Portland Public Schools spent nearly $30,000 in legal fees in an effort to promote Charter Commission recommendations that would empower the School Board.
The School Department spent $28,500 on 89 billable hours from Portland law firm Drummond Woodsum, according to an email exchange between Superintendent of Schools Xavier Botana and former Charter Commission candidate Karen Snyder.
Botana said he was asked to engage legal counsel to help the School Board understand the implications of the Charter Commission’s work as it relates to governance. The board then developed requests to the commission based on the legal guidance provided in a series of memos from the law firm on Aug. 11 and Nov. 5, 2021, and Jan. 24.
“This legal work was necessary to help the School Board develop its charter revision proposals, which will make our local governance more democratic and more participatory and would equalize the standing of the School Board with respect to the City Council,” Botana said.
The School Board petitioned the Charter Commission for a series of changes that would have empowered the School Board and given it more autonomy in the budget process, as well as the authority to send school construction bond questions to voters without approval from the City Council.
Some of these changes, which include having the superintendent of schools equally involved with the city manager in creating the city’s annual Capital Improvement Plan, were approved by the commission’s education committee. Others, including the bond procedure, failed.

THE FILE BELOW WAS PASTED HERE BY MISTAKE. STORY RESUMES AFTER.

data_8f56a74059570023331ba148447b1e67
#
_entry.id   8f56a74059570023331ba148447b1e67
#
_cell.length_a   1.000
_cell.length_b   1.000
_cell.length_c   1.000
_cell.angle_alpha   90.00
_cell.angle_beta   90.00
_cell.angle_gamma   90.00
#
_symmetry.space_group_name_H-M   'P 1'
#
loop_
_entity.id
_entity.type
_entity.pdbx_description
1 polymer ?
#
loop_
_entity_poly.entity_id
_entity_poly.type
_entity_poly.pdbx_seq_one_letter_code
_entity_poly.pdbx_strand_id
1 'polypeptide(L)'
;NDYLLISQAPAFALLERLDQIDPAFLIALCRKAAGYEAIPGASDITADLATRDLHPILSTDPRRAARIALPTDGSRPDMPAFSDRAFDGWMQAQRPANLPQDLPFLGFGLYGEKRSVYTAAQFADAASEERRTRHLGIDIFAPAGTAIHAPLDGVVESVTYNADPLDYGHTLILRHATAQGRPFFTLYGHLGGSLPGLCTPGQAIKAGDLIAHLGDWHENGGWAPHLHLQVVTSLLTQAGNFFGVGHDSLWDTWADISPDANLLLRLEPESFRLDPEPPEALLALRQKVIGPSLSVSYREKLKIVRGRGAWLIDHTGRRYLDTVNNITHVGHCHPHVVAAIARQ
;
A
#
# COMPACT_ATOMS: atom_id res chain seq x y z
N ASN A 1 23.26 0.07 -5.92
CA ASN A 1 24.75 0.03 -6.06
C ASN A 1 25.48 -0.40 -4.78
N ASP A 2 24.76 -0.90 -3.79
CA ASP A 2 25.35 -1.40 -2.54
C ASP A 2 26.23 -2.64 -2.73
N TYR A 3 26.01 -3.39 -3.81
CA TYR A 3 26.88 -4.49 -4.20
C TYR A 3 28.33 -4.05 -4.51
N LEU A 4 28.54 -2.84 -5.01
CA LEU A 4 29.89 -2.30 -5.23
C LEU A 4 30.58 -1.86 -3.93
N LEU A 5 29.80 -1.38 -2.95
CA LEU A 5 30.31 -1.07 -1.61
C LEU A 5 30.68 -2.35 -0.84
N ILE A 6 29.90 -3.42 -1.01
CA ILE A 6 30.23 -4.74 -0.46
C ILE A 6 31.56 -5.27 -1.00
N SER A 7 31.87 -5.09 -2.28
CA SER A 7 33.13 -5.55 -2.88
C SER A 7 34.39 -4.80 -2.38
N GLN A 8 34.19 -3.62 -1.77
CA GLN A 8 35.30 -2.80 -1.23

There was also guidance for what would become the proposal to prevent the City Council from having final say over the School Department budget. That proposal has made it out of the Education Committee, although its fate in the full commission remains uncertain.
“We believe there is a strong legal basis to recommend that the Charter Commission propose a Charter revision to require the City Council to submit the total school budget to the voters, acting as the legislative body at a city-wide referendum,” the Nov. 5 memo from the law firm said. “This would in effect limit the role of the City Council to calling and overseeing the school budget referendum.”
The Jan. 24 memo said the attorneys at Drummond Woodsum and those from Perkins Thompson, who provide legal assistance to the Charter Commission, disagreed on “the scope of Portland’s home rule authority to identify who can serve as the municipal legislative body for this limited purpose” when considering who has final authority on sending the School Department budget to voters.
“Should the Charter Commission entertain the idea of removing the City Council from its current role in the school budget approval process, both the school statute and case law leave ample room to explore these or other alternatives,” the Drummond Woodsum memo stated.